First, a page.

Callum McGregor insists it is “impossible” to set out for the draw Scotland require against Ukraine in Krakow on Tuesday to earn Nations League promotion.
The Scots’ 2-1 win over Republic of Ireland at Hampden Park on Saturday took Steve Clarke’s side two points clear of Ukraine at the top of Group B1 with one fixture remaining.
Irish skipper John Egan opened the scoring for the visitors after 18 minutes but Jack Hendry levelled with a header four minutes after the restart and Ryan Christie clinched the hard-fought but deserved victory with a late penalty.
A point will be enough for Scotland to move up to League A and it will also enhance qualification chances for the next European Championship.
However, Celtic captain McGregor believes the notion of playing for a point is fraught with danger.
He said: “Obviously we know a draw sees us through but we have to go there with the intent of trying to win the game and try to play the way we have been playing.
“The group are feeling good and we want to just continue that into Tuesday.
“It is impossible (to play for a draw). As soon as you have that mindset, it is very, very dangerous.
“We understand where we are in the group and what we need but ultimately we need to play with the intent to try and win the game.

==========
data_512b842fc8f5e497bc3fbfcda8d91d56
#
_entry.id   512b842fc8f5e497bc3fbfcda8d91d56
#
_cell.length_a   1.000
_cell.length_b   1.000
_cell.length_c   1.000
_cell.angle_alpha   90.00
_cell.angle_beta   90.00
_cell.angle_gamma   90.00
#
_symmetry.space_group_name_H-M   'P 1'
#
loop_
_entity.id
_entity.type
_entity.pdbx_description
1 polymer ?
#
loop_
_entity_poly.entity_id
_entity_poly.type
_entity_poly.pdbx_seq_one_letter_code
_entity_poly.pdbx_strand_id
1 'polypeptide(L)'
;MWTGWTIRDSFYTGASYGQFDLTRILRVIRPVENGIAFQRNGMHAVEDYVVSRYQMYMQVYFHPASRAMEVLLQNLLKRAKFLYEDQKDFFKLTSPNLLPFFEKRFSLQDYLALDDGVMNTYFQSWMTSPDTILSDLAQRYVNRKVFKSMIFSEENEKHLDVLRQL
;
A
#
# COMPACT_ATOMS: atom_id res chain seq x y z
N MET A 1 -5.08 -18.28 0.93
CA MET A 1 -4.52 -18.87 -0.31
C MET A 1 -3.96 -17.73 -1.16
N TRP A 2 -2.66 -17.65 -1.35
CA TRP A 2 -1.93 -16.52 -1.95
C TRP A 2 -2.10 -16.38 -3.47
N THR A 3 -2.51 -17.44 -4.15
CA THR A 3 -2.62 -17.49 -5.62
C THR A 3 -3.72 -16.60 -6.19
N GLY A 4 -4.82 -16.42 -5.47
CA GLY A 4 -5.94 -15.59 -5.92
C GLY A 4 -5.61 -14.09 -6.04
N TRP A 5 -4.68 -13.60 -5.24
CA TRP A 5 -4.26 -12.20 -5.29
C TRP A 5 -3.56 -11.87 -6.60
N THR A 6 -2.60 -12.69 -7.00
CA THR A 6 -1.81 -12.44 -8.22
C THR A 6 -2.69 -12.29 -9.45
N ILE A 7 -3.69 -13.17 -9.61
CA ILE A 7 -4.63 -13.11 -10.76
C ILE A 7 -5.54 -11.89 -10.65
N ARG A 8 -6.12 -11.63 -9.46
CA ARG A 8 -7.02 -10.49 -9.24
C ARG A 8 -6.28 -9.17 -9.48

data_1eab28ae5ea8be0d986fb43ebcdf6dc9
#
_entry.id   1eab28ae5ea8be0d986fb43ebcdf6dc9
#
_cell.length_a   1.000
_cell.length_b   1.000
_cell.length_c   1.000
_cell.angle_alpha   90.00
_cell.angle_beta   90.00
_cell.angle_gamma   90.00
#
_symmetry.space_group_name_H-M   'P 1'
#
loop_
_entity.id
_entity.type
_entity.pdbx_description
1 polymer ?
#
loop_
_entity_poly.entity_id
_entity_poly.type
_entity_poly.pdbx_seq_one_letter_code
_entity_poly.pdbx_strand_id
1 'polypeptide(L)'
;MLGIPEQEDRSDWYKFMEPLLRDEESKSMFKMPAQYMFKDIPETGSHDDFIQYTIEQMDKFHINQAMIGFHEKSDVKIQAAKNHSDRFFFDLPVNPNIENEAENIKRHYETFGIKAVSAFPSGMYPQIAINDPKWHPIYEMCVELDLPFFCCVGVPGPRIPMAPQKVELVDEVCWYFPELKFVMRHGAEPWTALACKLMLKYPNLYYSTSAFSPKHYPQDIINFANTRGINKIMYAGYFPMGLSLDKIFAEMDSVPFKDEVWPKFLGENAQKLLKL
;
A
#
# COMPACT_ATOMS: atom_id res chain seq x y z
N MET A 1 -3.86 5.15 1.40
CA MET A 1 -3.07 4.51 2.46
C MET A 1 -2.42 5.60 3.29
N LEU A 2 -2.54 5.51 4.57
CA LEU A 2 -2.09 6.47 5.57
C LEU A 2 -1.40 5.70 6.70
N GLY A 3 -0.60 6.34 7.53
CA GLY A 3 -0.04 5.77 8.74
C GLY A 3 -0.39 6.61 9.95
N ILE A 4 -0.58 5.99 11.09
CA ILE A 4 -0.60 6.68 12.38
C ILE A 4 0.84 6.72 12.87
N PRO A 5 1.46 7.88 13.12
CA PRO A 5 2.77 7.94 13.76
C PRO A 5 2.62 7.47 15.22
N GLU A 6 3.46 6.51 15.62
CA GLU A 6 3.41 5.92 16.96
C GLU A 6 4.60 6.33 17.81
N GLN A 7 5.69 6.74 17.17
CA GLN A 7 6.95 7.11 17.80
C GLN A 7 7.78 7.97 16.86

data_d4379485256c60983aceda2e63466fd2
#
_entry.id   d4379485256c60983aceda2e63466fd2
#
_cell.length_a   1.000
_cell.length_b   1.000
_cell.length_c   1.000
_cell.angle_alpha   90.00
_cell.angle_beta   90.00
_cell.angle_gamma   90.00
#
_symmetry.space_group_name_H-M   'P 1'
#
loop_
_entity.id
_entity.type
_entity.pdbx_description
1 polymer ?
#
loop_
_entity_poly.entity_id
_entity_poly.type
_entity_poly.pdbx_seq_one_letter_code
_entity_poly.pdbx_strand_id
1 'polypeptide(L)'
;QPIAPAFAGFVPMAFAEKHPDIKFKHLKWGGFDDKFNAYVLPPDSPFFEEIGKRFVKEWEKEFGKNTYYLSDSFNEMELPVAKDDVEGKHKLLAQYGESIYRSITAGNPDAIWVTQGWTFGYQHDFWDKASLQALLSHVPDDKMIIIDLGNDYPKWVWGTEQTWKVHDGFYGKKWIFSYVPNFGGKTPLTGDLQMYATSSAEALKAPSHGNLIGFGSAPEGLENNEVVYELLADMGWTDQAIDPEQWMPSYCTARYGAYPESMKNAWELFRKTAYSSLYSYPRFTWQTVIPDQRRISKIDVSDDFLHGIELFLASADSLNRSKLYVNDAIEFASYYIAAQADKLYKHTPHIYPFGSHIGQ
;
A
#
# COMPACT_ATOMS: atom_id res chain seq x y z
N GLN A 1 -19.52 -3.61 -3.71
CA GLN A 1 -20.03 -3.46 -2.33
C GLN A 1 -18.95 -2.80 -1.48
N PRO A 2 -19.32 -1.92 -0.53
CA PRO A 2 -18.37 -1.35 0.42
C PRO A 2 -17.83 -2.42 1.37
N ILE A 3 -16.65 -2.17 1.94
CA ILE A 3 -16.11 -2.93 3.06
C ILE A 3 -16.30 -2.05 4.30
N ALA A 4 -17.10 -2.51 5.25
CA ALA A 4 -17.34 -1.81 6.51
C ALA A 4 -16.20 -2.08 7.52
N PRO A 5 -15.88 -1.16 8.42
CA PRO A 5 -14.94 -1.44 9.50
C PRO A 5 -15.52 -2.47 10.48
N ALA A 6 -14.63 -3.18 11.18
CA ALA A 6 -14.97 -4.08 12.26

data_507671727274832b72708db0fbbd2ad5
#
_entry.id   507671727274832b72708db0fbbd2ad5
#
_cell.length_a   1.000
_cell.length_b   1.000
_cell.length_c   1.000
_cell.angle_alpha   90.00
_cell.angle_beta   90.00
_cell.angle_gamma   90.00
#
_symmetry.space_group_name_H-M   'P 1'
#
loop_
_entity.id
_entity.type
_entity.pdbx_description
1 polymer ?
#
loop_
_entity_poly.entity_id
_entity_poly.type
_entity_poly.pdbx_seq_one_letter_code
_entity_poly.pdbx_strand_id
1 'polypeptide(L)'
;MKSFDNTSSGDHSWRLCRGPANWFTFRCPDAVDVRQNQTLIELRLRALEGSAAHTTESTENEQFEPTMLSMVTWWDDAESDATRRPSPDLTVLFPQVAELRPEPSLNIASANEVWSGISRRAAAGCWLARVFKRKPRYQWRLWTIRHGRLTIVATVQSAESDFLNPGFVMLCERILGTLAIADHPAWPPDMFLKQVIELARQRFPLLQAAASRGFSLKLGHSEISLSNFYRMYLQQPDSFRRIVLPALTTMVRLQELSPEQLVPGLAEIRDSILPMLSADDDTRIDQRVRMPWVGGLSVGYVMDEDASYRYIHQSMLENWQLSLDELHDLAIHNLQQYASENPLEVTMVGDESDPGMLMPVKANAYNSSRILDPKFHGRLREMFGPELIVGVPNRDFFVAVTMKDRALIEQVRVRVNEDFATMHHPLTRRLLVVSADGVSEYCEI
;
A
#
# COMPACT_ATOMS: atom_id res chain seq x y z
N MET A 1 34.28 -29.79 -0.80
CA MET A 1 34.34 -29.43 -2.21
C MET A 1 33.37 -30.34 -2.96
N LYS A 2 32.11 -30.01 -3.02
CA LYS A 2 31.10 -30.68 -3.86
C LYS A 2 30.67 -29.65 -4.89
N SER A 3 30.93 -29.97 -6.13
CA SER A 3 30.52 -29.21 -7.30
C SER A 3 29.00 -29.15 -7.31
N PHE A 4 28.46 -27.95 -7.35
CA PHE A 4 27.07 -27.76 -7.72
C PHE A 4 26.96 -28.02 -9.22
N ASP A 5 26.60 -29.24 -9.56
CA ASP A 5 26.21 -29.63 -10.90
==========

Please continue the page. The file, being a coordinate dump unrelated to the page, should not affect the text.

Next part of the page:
“We understand what topping the group means for qualification moving forward.
“We know it is big game and now we have to recover well and focus on Tuesday.”
McGregor believes the 3-0 win over Ukraine at Hampden Park last Wednesday can only benefit the Scots for the return leg in Poland.
The midfielder said: “Obviously we have seen them close up less than a week ago.
“It gives us a chance to watch the game back and see what we did well and what we did not so well.
“But obviously getting the win and winning 3-0 gives you a psychological boost to go over there and you know that if you play well and do the right things then you have a good chance of winning the game.”
However, although the Scots will travel with confidence, McGregor knows it took an “excellent” second-half display against the Irish – as it had against Ukraine last week – to turn the match in Scotland’s favour.
“We spoke at half-time about trusting the principles of the game that we wanted to implement,” he said.
“We never quite got it going in the first half. But we made a little tweak at half-time and we wanted to stay calm in the game.
“Obviously we were 1-0 down but knew if we got our flow going that we would get back in the game. We looked really fluid in the second half.”